Bug 1029 - Hard failure if socket directories cannot be chowned to root is bad
Summary: Hard failure if socket directories cannot be chowned to root is bad
Alias: None
Product: xorg
Classification: Unclassified
Component: Lib/xtrans (show other bugs)
Version: git
Hardware: All All
: high normal
Assignee: Egbert Eich
QA Contact:
: 1174 (view as bug list)
Depends on:
Blocks: 351
  Show dependency treegraph
Reported: 2004-08-10 17:29 UTC by Torrey T. Lyons
Modified: 2004-09-01 01:24 UTC (History)
7 users (show)

See Also:
i915 platform:
i915 features:

Set XtransFailSoft YES for cygwin (396 bytes, patch)
2004-09-01 10:48 UTC, Alexander Gottwald
no flags Details | Splinter Review
Set XtransFailSoft for Darwin (566 bytes, patch)
2004-09-01 13:14 UTC, Torrey T. Lyons
no flags Details | Splinter Review

Description Torrey T. Lyons 2004-08-10 17:29:17 UTC
The most recent revision to lib/xtrans/Xtransutil.c causes significant problems for non-setuid Xservers 
such as XDarwin. Here is the cvs commit info:

revision 1.4
date: 2004-07-30 21:00:20 +0000;  author: eich;  state: Exp;  lines: +90 -19
2004-07-30  Egbert Eich  <eich@freedesktop.org>

        * lib/xtrans/Xtransutil.c: (trans_mkdir):
        fail hard if socket directories cannot be chowned to root or
        chmod'ed to the requested mode if 'sticky' bit is requested for
        this directory  instead of just print a warning that will remain
        unnoticed most of the times.

And the comment from the file:

	 * 'sticky' bit requested: assume application makes
	 * certain security implications. If effective user ID
	 * is != 0: fail as we may not be able to meet them.

This seems draconian as non-setuid servers can never satisfy this requirement. What real security risks 
make it worth a hard failure? If nothing else this test should be dropped when the Imakefile setting 
InstallXserverSetUID is false.
Comment 1 Kevin E. Martin 2004-08-10 21:17:33 UTC
xfs uses same same Xtransutil.c code and since it is not setuid root, it cannot
chown to root and bails.  Perhaps the code should check to make sure it's
running as root before failing hard.
Comment 2 Kevin E. Martin 2004-08-10 21:25:31 UTC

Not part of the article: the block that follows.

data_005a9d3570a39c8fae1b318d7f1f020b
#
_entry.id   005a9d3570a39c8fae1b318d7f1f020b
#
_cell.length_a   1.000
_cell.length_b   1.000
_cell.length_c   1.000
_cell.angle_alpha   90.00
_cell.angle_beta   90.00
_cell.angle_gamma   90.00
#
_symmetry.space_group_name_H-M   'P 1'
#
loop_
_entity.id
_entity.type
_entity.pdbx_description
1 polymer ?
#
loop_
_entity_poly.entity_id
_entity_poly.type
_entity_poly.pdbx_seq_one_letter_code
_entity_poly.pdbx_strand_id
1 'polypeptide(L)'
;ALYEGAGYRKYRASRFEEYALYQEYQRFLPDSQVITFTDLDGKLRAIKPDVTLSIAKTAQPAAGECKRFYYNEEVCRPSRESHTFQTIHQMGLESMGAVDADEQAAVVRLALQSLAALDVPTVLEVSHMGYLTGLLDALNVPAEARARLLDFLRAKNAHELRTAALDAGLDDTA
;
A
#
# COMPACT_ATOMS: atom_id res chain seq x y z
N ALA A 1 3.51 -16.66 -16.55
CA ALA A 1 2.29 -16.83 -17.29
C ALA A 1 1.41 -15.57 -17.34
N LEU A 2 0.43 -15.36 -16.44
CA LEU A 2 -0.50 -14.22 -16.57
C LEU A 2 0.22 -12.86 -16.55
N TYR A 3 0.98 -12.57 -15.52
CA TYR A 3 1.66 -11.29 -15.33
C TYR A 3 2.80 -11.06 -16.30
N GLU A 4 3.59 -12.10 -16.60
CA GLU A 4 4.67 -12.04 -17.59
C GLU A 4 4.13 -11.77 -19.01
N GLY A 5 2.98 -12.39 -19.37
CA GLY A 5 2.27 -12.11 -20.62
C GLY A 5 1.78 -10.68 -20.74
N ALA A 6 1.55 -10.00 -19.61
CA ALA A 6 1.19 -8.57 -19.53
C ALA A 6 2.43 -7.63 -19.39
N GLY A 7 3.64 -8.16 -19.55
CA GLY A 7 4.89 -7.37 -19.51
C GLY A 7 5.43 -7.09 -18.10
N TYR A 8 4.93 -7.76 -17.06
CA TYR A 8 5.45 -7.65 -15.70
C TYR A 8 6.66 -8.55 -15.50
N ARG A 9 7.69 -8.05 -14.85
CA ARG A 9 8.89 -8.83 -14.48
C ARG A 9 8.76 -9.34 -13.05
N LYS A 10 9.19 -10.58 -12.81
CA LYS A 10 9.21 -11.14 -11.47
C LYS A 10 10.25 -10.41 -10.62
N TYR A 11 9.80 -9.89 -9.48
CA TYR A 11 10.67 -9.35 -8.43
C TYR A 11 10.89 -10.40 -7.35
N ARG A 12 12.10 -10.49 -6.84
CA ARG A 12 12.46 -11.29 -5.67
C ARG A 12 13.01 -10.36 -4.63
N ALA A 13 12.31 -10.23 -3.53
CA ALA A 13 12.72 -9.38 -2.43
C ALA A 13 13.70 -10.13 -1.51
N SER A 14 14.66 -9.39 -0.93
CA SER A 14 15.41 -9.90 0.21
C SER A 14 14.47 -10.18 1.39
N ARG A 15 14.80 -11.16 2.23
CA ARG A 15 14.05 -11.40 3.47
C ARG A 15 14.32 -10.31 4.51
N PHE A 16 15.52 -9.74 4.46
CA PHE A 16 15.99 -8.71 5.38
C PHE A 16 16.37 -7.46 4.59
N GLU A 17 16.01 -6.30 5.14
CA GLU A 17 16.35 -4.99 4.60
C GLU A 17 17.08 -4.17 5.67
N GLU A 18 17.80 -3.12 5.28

Ignore my previous comment -- too tired

The relevant piece of info is that xfs uses this code and is bailing since it is
not run setuid root.  Perhaps this change should be backed out or solved in
another way.
Comment 3 Kevin E. Martin 2004-08-11 16:06:17 UTC
On today's release wrangler's call, it was suggested to either:

1. Create a helper program that is setuid root to create the dir, or
2. Revert the changes back to X11R6.7 version

Any thoughts on which way is better?
Comment 4 Torrey T. Lyons 2004-08-11 16:47:56 UTC
Creating a setuid root help program might be the best solution for the long term. However, given the 
time constraints for this release, it seems preferable to revert to the X11R6.7 version. Clients have been 
using this library for a long time with its old behavior.
Comment 5 Kristian Høgsberg 2004-08-13 06:08:07 UTC
Comment from Alan Cox: 

#1 doesn't help on fundamentally non setuid using systems (or AFS)
#2 doesn't fix the problem

A combination of #1 and a .cf configured policy is needed. The suid 
helper itself is pretty trivial

	#define FIXED_PATH	wherever

	int main(int argc, char *argv[])
		exit(chown(FIXED_PATH, 0, 0) ? errno: 0);

(Avoid things like error messages because then you get into all
 the close(1); close(2) type tricks with older systems)

Comment 6 Kevin E. Martin 2004-08-13 13:39:42 UTC
Alan mentions in a followup that the simple setuid root helper is not as trivial
a fix as first thought.  This was discussed on today's release wranglers call
but no decision was made.  The general feeling was that either we revert the
change or we rely on the vendors to create the directories in question at
startup time.

In addition, those file systems/platforms that cannot setuid root still need
another solution if we do not revert this change.

Other suggestions are welcome.  We need to decide on a solution for Monday's
release wranglers call.
Comment 7 Egbert Eich 2004-08-23 09:25:24 UTC
I've metioned the problems for non-SUID programs several times and outlined
possible solutions: Among them where:
1. Create the directories in question at install time with correct ownership/
   permissions. This would be suitalbe for most Linux distros - at least as
   long as the tmp filesystem is persistent.
2. If the fs is not persistent run a boot script that creates those directories
   after the filesystem has been created.
3. Use PAM or whatever other login mechanism that is capable of running scripts
   with root wonership during the login process to create those dirs.
It was suggested to describe possible solutions in the release notes.
I thought about a suid helper program, too, as it would do the same as an SUID
Xserver, but since the directory name is not known beforehand (X11, ICE, xfs use
different names already), we would have to be able to pass the directory name as
a command line argument, and I did not know how to do this in a fully
unexploitable way.
Comment 8 Kevin E. Martin 2004-08-24 21:40:16 UTC
At this point, the consensus appears to be to leave the test in.

What should be done for operating and file systems that do not support setuid?